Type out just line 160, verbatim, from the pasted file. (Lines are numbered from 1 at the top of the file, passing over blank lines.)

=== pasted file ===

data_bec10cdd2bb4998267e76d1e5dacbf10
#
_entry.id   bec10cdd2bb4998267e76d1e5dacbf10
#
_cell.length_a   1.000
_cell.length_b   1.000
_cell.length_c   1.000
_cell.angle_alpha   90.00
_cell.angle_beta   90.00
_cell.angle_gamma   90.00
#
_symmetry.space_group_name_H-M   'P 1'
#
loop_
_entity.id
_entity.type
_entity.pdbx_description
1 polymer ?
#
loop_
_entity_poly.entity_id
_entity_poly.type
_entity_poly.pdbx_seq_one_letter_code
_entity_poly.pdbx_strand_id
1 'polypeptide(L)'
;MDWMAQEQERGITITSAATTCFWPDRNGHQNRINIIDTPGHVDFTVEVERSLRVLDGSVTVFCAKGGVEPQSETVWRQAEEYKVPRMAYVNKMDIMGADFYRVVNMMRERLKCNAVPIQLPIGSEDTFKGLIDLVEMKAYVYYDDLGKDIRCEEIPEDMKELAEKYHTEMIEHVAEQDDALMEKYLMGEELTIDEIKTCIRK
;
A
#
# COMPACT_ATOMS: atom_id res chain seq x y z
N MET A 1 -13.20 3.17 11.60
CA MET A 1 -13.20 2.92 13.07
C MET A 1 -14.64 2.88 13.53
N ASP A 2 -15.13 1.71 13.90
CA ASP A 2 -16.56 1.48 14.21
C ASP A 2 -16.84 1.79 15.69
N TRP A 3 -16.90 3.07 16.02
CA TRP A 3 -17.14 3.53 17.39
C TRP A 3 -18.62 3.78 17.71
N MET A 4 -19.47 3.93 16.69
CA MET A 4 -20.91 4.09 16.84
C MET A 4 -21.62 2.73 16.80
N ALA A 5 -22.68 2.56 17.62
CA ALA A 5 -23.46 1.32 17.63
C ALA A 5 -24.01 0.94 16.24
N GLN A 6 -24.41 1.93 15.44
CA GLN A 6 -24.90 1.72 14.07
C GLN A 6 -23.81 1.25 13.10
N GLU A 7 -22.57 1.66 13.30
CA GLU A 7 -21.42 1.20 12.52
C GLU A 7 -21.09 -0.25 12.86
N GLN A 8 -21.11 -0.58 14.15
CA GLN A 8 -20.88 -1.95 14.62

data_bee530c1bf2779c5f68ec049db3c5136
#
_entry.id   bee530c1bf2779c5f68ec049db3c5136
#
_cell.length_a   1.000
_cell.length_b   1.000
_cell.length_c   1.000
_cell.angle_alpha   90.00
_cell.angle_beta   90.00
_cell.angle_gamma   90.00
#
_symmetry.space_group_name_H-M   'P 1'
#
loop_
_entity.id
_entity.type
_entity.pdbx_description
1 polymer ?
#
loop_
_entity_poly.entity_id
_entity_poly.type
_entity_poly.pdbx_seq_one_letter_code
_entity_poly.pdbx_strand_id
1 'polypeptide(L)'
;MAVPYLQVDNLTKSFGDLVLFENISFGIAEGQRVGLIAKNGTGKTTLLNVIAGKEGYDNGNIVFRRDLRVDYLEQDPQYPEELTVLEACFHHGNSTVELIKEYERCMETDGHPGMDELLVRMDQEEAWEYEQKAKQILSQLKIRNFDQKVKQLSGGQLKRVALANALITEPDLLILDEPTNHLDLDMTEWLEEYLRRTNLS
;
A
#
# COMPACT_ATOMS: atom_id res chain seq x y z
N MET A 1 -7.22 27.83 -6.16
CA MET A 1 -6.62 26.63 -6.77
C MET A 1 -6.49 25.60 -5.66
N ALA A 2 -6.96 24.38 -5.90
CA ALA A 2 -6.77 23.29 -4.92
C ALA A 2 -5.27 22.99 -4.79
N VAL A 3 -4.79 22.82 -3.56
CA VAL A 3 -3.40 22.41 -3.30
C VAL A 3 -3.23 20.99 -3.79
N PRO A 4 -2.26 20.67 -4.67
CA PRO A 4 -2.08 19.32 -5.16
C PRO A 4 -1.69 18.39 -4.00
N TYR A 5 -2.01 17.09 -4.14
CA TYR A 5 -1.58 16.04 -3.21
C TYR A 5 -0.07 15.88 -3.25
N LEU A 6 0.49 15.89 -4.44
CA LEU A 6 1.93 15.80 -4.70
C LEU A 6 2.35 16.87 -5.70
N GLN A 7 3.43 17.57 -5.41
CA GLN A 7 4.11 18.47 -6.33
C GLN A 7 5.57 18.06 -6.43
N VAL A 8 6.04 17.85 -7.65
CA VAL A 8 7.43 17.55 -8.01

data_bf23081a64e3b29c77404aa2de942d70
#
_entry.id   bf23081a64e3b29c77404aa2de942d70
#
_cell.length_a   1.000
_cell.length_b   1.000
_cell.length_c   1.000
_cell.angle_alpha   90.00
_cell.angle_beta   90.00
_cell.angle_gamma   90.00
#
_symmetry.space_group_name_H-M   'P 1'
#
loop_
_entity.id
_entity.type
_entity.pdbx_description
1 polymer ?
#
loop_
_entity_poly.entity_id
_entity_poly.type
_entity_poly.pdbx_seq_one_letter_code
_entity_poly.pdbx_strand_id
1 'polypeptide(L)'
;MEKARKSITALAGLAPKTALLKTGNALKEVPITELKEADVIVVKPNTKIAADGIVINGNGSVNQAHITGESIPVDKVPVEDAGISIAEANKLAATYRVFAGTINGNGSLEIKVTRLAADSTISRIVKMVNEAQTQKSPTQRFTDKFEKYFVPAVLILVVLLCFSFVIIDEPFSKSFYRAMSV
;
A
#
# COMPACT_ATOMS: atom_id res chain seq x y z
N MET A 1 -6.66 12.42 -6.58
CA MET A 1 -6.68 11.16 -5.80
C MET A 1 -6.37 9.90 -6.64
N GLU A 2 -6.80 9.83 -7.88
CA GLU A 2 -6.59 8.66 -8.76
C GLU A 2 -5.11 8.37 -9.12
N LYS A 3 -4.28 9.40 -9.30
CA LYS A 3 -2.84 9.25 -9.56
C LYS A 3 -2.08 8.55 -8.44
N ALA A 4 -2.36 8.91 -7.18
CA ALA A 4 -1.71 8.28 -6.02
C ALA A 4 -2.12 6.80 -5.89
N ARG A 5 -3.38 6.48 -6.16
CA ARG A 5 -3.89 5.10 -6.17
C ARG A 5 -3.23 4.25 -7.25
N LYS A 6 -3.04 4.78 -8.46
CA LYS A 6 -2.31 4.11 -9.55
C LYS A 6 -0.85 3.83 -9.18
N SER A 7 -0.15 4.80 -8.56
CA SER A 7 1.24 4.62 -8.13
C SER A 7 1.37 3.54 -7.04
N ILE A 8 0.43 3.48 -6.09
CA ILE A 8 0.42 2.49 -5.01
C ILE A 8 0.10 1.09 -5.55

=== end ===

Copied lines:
C ILE A 8 0.10 1.09 -5.55